Feeling stressed, anxious or depressed? Watch birds
Research shows that there is a disconnect between people and nature in urban settings, leading to anxiety, stress and mood disorders among people. Increased urbanised living and the resultant sedentary lifestyle have been contributing factors to mental health problems in countries around the world.
It makes sense then that a daily dose of nature is good for mental health, particularly for those who live in urban environments. However, which characteristics of nature provide these benefits?
Researchers from the University of Exeter, the British Trust for Ornithology and the University of Queensland proposed one possibility, which is that the greatest benefits would be provided by characteristics that are visible during the day and are most likely to be experienced by people.
Evidence suggests that the availability and quality of neighbourhood green spaces are associated with greater well-being.The researchers analysed data from 263 people who participated in an urban lifestyle questionnaire online. The participants lived within the urban limits of “Cranfield triangle”, which is a region in southern England. The questionnaire was delivered in May 2014 when the weather was mild and participants were most likely to engage with nature.
The findings were significant and found that people who were able to see birds, shrubs and trees around their home – whether they lived in urban areas or more leafy suburban neighbourhoods – showed reduced symptoms of mental health problems such as depression, anxiety and stress.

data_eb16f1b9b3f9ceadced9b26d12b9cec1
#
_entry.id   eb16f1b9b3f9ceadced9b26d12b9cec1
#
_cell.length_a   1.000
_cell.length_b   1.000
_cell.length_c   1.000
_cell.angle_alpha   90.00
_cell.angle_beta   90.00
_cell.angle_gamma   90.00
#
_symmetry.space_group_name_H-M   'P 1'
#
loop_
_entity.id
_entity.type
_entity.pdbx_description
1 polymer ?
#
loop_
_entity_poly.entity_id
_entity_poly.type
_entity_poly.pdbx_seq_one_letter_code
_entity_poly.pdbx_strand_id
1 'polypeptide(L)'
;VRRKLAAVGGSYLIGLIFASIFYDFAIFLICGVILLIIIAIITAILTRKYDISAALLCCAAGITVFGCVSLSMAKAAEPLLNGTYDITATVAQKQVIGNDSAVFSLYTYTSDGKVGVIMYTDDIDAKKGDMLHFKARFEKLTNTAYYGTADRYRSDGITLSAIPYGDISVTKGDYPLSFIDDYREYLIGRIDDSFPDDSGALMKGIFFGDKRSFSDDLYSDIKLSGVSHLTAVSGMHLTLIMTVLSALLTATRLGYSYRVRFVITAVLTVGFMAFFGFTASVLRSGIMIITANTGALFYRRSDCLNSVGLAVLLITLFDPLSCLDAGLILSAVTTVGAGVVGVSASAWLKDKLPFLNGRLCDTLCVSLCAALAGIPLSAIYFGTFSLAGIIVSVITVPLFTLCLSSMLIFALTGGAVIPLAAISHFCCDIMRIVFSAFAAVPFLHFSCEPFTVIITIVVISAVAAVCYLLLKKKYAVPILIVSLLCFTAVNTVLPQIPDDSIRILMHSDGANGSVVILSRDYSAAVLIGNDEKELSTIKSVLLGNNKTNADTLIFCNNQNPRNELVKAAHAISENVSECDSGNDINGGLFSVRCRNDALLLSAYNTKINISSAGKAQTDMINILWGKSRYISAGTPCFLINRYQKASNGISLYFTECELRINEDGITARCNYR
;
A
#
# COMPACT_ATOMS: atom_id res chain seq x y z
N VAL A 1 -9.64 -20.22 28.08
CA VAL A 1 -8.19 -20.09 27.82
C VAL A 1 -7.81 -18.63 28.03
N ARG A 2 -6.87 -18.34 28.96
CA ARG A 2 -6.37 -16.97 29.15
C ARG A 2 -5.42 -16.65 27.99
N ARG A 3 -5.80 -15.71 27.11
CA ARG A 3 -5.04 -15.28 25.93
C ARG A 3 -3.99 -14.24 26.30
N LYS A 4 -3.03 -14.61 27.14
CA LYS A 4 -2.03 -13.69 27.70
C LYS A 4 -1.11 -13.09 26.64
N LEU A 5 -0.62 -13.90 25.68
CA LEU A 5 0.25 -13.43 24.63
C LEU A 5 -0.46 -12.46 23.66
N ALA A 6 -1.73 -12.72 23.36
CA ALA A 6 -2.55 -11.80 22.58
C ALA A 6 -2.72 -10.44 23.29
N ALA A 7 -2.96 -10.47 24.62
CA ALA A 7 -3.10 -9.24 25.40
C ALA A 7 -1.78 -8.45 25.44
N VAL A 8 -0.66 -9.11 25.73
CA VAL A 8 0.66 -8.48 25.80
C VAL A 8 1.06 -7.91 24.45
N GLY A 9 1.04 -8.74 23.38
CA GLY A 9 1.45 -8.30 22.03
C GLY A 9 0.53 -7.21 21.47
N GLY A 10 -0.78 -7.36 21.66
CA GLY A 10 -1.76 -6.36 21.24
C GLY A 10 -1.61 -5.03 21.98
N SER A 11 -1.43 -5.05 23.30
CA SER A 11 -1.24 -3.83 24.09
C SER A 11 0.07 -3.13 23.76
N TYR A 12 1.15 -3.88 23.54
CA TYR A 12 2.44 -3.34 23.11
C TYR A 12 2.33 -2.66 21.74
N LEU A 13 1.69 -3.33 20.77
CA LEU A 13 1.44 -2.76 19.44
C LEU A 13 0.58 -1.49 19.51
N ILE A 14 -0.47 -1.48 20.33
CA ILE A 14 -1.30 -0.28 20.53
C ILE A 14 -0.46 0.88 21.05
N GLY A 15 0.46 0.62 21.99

The study, which surveyed people with different ages, incomes and ethnicities, found that those who spent less time outdoors than usual the previous week were more likely to be depressed and anxious.
The study also found, after an extensive survey of the birds in the region, that people who saw birds in the afternoon reported lower levels of depression, anxiety and stress. The scientists found that the number of birds in the afternoon tends to be lower than those in the morning but afternoon birds are more likely to be seen on a daily basis in their neighbourhood.
Many common types of birds such as blackbirds, robins, blue tits and crows were seen during the study but there was no relationship between the type of bird and mental health. Rather, the number of birds that could be seen from the window, in the garden or in the neighbourhood is what made a difference to mental health in the surveyed participants.
There was a positive association between birds, shrubs and trees and better mental health even after other variables were controlled such as variation in household income, age and other socio-demographic factors.
This research shows that the presence of birds around the home and neighbourhood is an important factor in preventive mental health, which can make cities and urban places healthier and happier places to live.
Immersing yourself in nature is a very healing experience. Even though you may live in an urban environment, having trees and shrubs around you can calm your mind. And, now that research shows how impactful it can be for your mental health and wellbeing, indulging in a spot of bird watching is yet another way to connect with nature and reap its benefits.